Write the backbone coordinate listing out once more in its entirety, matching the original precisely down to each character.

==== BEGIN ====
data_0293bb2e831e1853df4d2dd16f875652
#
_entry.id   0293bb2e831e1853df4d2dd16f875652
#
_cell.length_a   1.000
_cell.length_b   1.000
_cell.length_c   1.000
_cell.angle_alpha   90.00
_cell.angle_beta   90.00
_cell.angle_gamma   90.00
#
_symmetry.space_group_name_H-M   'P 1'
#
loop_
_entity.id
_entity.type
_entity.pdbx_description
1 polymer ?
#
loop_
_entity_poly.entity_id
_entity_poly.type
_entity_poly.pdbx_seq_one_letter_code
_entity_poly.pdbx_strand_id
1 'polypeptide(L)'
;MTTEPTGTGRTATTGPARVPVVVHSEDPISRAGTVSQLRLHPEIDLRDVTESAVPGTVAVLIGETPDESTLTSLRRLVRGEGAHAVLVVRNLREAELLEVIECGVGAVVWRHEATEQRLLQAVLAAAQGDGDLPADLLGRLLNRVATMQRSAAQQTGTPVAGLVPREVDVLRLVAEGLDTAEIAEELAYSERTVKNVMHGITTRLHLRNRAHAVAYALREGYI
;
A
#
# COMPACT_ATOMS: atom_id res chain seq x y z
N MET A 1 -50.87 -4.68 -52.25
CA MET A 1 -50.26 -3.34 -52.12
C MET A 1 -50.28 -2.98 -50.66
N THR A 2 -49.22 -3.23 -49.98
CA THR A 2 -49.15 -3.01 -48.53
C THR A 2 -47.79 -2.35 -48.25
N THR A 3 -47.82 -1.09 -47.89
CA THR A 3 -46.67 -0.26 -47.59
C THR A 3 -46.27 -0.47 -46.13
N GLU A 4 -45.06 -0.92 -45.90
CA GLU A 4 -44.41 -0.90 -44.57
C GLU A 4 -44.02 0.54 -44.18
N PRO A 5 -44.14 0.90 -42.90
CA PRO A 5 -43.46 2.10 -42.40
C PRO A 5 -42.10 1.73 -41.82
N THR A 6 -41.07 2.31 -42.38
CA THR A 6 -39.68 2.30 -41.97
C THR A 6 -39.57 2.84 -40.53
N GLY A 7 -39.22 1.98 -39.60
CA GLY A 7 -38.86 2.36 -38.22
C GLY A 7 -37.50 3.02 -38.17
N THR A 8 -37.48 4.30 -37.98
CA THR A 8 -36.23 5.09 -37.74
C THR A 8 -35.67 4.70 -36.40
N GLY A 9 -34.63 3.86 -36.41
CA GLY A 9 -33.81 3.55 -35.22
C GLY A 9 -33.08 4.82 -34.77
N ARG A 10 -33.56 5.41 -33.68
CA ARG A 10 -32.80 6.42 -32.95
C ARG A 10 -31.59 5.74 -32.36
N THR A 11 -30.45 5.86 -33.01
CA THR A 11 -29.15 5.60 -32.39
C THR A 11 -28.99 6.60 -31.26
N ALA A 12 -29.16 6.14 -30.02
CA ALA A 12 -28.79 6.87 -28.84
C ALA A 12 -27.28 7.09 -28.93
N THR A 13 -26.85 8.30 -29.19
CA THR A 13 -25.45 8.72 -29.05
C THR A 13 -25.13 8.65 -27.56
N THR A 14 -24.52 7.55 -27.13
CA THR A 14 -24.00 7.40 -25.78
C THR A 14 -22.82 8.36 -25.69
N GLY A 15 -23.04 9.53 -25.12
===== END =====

data_0293bb2e831e1853df4d2dd16f875652
#
_entry.id   0293bb2e831e1853df4d2dd16f875652
#
_cell.length_a   1.000
_cell.length_b   1.000
_cell.length_c   1.000
_cell.angle_alpha   90.00
_cell.angle_beta   90.00
_cell.angle_gamma   90.00
#
_symmetry.space_group_name_H-M   'P 1'
#
loop_
_entity.id
_entity.type
_entity.pdbx_description
1 polymer ?
#
loop_
_entity_poly.entity_id
_entity_poly.type
_entity_poly.pdbx_seq_one_letter_code
_entity_poly.pdbx_strand_id
1 'polypeptide(L)'
;MTTEPTGTGRTATTGPARVPVVVHSEDPISRAGTVSQLRLHPEIDLRDVTESAVPGTVAVLIGETPDESTLTSLRRLVRGEGAHAVLVVRNLREAELLEVIECGVGAVVWRHEATEQRLLQAVLAAAQGDGDLPADLLGRLLNRVATMQRSAAQQTGTPVAGLVPREVDVLRLVAEGLDTAEIAEELAYSERTVKNVMHGITTRLHLRNRAHAVAYALREGYI
;
A
#
# COMPACT_ATOMS: atom_id res chain seq x y z
N MET A 1 -50.87 -4.68 -52.25
CA MET A 1 -50.26 -3.34 -52.12
C MET A 1 -50.28 -2.98 -50.66
N THR A 2 -49.22 -3.23 -49.98
CA THR A 2 -49.15 -3.01 -48.53
C THR A 2 -47.79 -2.35 -48.25
N THR A 3 -47.82 -1.09 -47.89
CA THR A 3 -46.67 -0.26 -47.59
C THR A 3 -46.27 -0.47 -46.13
N GLU A 4 -45.06 -0.92 -45.90
CA GLU A 4 -44.41 -0.90 -44.57
C GLU A 4 -44.02 0.54 -44.18
N PRO A 5 -44.14 0.90 -42.90
CA PRO A 5 -43.46 2.10 -42.40
C PRO A 5 -42.10 1.73 -41.82
N THR A 6 -41.07 2.31 -42.38
CA THR A 6 -39.68 2.30 -41.97
C THR A 6 -39.57 2.84 -40.53
N GLY A 7 -39.22 1.98 -39.60
CA GLY A 7 -38.86 2.36 -38.22
C GLY A 7 -37.50 3.02 -38.17
N THR A 8 -37.48 4.30 -37.98
CA THR A 8 -36.23 5.09 -37.74
C THR A 8 -35.67 4.70 -36.40
N GLY A 9 -34.63 3.86 -36.41
CA GLY A 9 -33.81 3.55 -35.22
C GLY A 9 -33.08 4.82 -34.77
N ARG A 10 -33.56 5.41 -33.68
CA ARG A 10 -32.80 6.42 -32.95
C ARG A 10 -31.59 5.74 -32.36
N THR A 11 -30.45 5.86 -33.01
CA THR A 11 -29.15 5.60 -32.39
C THR A 11 -28.99 6.60 -31.26
N ALA A 12 -29.16 6.14 -30.02
CA ALA A 12 -28.79 6.87 -28.84
C ALA A 12 -27.28 7.09 -28.93
N THR A 13 -26.85 8.30 -29.19
CA THR A 13 -25.45 8.72 -29.05
C THR A 13 -25.13 8.65 -27.56
N THR A 14 -24.52 7.55 -27.13
CA THR A 14 -24.00 7.40 -25.78
C THR A 14 -22.82 8.36 -25.69
N GLY A 15 -23.04 9.53 -25.12